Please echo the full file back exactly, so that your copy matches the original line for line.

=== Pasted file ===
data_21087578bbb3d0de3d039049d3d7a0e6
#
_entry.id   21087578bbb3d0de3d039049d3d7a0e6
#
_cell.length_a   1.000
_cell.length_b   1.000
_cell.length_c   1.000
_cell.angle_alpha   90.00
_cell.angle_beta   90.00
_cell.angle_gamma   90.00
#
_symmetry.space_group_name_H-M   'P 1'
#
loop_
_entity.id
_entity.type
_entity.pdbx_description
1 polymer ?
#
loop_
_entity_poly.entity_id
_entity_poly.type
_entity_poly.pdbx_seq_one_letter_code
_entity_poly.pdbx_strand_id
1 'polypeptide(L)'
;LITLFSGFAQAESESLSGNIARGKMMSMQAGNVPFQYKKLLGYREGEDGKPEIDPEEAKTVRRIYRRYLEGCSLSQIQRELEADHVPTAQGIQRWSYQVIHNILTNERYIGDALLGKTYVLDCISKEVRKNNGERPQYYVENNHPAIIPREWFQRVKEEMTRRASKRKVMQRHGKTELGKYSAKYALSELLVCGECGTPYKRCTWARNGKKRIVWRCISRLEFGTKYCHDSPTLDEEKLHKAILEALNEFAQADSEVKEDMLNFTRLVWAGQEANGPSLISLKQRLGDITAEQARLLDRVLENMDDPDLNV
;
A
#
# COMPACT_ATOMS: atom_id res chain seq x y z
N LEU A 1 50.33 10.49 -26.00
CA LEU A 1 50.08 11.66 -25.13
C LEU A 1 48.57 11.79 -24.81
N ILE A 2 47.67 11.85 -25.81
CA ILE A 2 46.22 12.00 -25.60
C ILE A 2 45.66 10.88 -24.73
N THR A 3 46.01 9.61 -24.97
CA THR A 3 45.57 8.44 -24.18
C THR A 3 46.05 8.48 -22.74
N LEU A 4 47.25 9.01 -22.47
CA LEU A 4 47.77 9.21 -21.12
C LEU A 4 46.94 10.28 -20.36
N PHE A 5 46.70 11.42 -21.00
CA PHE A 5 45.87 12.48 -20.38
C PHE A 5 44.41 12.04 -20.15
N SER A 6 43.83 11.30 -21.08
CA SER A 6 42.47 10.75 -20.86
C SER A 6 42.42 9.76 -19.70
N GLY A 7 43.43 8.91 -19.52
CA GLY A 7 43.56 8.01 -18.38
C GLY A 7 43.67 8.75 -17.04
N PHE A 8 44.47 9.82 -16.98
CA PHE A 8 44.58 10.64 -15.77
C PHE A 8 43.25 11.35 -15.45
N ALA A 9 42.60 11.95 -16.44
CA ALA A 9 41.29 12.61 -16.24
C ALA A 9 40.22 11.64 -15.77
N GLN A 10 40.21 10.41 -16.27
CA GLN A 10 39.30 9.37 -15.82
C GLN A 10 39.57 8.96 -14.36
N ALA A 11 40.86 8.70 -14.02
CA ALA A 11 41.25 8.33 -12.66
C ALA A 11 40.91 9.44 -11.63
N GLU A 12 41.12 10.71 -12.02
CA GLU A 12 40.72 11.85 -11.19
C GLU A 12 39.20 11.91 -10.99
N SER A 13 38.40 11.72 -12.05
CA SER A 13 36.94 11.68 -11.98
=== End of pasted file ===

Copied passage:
data_21087578bbb3d0de3d039049d3d7a0e6
#
_entry.id   21087578bbb3d0de3d039049d3d7a0e6
#
_cell.length_a   1.000
_cell.length_b   1.000
_cell.length_c   1.000
_cell.angle_alpha   90.00
_cell.angle_beta   90.00
_cell.angle_gamma   90.00
#
_symmetry.space_group_name_H-M   'P 1'
#
loop_
_entity.id
_entity.type
_entity.pdbx_description
1 polymer ?
#
loop_
_entity_poly.entity_id
_entity_poly.type
_entity_poly.pdbx_seq_one_letter_code
_entity_poly.pdbx_strand_id
1 'polypeptide(L)'
;LITLFSGFAQAESESLSGNIARGKMMSMQAGNVPFQYKKLLGYREGEDGKPEIDPEEAKTVRRIYRRYLEGCSLSQIQRELEADHVPTAQGIQRWSYQVIHNILTNERYIGDALLGKTYVLDCISKEVRKNNGERPQYYVENNHPAIIPREWFQRVKEEMTRRASKRKVMQRHGKTELGKYSAKYALSELLVCGECGTPYKRCTWARNGKKRIVWRCISRLEFGTKYCHDSPTLDEEKLHKAILEALNEFAQADSEVKEDMLNFTRLVWAGQEANGPSLISLKQRLGDITAEQARLLDRVLENMDDPDLNV
;
A
#
# COMPACT_ATOMS: atom_id res chain seq x y z
N LEU A 1 50.33 10.49 -26.00
CA LEU A 1 50.08 11.66 -25.13
C LEU A 1 48.57 11.79 -24.81
N ILE A 2 47.67 11.85 -25.81
CA ILE A 2 46.22 12.00 -25.60
C ILE A 2 45.66 10.88 -24.73
N THR A 3 46.01 9.61 -24.97
CA THR A 3 45.57 8.44 -24.18
C THR A 3 46.05 8.48 -22.74
N LEU A 4 47.25 9.01 -22.47
CA LEU A 4 47.77 9.21 -21.12
C LEU A 4 46.94 10.28 -20.36
N PHE A 5 46.70 11.42 -21.00
CA PHE A 5 45.87 12.48 -20.38
C PHE A 5 44.41 12.04 -20.15
N SER A 6 43.83 11.30 -21.08
CA SER A 6 42.47 10.75 -20.86
C SER A 6 42.42 9.76 -19.70
N GLY A 7 43.43 8.91 -19.52
CA GLY A 7 43.56 8.01 -18.38
C GLY A 7 43.67 8.75 -17.04
N PHE A 8 44.47 9.82 -16.98
CA PHE A 8 44.58 10.64 -15.77
C PHE A 8 43.25 11.35 -15.45
N ALA A 9 42.60 11.95 -16.44
CA ALA A 9 41.29 12.61 -16.24
C ALA A 9 40.22 11.64 -15.77
N GLN A 10 40.21 10.41 -16.27
CA GLN A 10 39.30 9.37 -15.82
C GLN A 10 39.57 8.96 -14.36
N ALA A 11 40.86 8.70 -14.02
CA ALA A 11 41.25 8.33 -12.66
C ALA A 11 40.91 9.44 -11.63
N GLU A 12 41.12 10.71 -12.02
CA GLU A 12 40.72 11.85 -11.19
C GLU A 12 39.20 11.91 -10.99
N SER A 13 38.40 11.72 -12.05
CA SER A 13 36.94 11.68 -11.98